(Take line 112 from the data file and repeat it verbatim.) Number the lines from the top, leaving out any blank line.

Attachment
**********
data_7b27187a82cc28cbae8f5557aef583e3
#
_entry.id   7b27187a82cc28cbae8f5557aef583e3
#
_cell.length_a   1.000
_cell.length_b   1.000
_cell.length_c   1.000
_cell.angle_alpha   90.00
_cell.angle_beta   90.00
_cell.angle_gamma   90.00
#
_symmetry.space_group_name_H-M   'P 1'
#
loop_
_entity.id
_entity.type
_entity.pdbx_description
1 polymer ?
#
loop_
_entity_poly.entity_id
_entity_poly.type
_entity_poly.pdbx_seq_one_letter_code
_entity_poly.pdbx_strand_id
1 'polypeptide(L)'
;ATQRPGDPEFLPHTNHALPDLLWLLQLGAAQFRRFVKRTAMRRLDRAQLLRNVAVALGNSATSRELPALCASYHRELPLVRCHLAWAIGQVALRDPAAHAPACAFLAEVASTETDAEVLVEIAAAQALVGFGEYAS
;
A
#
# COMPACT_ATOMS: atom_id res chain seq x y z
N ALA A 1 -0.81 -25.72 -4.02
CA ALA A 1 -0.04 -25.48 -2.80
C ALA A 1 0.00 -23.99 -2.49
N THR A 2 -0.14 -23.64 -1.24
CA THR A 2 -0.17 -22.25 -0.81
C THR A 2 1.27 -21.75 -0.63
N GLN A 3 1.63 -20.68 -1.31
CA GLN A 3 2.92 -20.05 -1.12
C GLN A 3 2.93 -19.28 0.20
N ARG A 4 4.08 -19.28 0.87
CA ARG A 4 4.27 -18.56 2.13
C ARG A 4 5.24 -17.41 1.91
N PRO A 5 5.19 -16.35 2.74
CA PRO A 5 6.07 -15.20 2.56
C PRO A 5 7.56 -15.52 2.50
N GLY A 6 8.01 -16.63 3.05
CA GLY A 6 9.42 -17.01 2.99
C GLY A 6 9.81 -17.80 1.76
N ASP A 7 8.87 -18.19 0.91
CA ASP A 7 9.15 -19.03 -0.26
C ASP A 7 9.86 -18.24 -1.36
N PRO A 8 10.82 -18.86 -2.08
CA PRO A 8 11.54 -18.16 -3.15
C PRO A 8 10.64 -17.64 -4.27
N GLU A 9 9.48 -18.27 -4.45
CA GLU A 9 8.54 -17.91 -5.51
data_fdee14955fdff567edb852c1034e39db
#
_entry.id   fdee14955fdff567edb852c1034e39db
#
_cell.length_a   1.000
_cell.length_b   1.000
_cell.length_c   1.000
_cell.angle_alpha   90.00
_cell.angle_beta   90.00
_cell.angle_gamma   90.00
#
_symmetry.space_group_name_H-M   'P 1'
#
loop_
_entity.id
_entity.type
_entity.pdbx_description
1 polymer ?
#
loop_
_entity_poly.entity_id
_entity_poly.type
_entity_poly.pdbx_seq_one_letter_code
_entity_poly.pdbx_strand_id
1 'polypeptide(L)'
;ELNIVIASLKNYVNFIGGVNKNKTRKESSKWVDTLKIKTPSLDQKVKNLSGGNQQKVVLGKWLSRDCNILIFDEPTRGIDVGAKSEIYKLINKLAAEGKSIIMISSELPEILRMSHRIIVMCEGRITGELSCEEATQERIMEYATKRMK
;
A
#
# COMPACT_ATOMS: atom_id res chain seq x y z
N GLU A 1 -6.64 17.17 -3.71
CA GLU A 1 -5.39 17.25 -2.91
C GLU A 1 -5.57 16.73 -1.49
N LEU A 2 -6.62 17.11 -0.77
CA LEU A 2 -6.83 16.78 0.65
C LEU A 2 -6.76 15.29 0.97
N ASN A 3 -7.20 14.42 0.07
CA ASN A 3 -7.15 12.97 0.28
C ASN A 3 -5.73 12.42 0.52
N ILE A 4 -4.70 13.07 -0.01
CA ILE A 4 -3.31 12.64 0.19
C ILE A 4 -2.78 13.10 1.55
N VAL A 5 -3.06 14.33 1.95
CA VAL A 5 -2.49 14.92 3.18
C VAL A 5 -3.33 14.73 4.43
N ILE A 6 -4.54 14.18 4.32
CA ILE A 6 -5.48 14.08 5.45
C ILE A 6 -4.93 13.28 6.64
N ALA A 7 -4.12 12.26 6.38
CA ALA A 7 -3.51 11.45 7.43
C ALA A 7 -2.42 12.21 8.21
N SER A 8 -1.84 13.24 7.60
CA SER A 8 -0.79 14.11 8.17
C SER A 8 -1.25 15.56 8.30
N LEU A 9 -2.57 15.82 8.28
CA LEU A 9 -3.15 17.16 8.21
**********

CA LEU A 9 -3.15 17.16 8.21